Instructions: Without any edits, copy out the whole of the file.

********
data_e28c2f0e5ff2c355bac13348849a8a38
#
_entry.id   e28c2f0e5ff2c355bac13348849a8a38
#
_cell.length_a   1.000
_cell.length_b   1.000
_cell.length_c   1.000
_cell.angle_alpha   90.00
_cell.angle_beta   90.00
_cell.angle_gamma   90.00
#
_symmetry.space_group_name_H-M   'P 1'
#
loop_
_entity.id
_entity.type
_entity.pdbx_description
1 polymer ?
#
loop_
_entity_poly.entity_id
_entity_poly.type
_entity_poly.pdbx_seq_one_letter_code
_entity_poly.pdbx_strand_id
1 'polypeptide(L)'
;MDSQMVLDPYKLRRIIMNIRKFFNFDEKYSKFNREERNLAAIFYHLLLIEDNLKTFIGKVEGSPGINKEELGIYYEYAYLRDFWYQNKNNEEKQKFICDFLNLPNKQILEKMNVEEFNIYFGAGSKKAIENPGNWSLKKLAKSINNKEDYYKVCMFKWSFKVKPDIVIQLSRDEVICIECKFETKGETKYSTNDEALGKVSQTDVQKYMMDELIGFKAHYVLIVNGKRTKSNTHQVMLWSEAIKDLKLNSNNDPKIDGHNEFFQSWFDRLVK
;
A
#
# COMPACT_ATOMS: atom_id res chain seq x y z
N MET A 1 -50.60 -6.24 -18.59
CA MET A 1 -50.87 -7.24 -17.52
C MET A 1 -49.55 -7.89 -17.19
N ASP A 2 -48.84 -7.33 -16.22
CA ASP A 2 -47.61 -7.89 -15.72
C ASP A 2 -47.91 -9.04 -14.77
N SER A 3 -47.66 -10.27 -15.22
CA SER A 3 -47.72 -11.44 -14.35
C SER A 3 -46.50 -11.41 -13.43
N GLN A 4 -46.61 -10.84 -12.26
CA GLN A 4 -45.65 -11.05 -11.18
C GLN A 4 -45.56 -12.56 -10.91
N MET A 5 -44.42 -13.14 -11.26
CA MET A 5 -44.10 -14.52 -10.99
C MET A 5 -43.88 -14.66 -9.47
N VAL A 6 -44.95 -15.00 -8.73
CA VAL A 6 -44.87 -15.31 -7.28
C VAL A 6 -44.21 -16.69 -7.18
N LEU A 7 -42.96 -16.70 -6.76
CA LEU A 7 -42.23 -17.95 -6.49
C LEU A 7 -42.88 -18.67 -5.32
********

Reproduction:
data_e28c2f0e5ff2c355bac13348849a8a38
#
_entry.id   e28c2f0e5ff2c355bac13348849a8a38
#
_cell.length_a   1.000
_cell.length_b   1.000
_cell.length_c   1.000
_cell.angle_alpha   90.00
_cell.angle_beta   90.00
_cell.angle_gamma   90.00
#
_symmetry.space_group_name_H-M   'P 1'
#
loop_
_entity.id
_entity.type
_entity.pdbx_description
1 polymer ?
#
loop_
_entity_poly.entity_id
_entity_poly.type
_entity_poly.pdbx_seq_one_letter_code
_entity_poly.pdbx_strand_id
1 'polypeptide(L)'
;MDSQMVLDPYKLRRIIMNIRKFFNFDEKYSKFNREERNLAAIFYHLLLIEDNLKTFIGKVEGSPGINKEELGIYYEYAYLRDFWYQNKNNEEKQKFICDFLNLPNKQILEKMNVEEFNIYFGAGSKKAIENPGNWSLKKLAKSINNKEDYYKVCMFKWSFKVKPDIVIQLSRDEVICIECKFETKGETKYSTNDEALGKVSQTDVQKYMMDELIGFKAHYVLIVNGKRTKSNTHQVMLWSEAIKDLKLNSNNDPKIDGHNEFFQSWFDRLVK
;
A
#
# COMPACT_ATOMS: atom_id res chain seq x y z
N MET A 1 -50.60 -6.24 -18.59
CA MET A 1 -50.87 -7.24 -17.52
C MET A 1 -49.55 -7.89 -17.19
N ASP A 2 -48.84 -7.33 -16.22
CA ASP A 2 -47.61 -7.89 -15.72
C ASP A 2 -47.91 -9.04 -14.77
N SER A 3 -47.66 -10.27 -15.22
CA SER A 3 -47.72 -11.44 -14.35
C SER A 3 -46.50 -11.41 -13.43
N GLN A 4 -46.61 -10.84 -12.26
CA GLN A 4 -45.65 -11.05 -11.18
C GLN A 4 -45.56 -12.56 -10.91
N MET A 5 -44.42 -13.14 -11.26
CA MET A 5 -44.10 -14.52 -10.99
C MET A 5 -43.88 -14.66 -9.47
N VAL A 6 -44.95 -15.00 -8.73
CA VAL A 6 -44.87 -15.31 -7.28
C VAL A 6 -44.21 -16.69 -7.18
N LEU A 7 -42.96 -16.70 -6.76
CA LEU A 7 -42.23 -17.95 -6.49
C LEU A 7 -42.88 -18.67 -5.32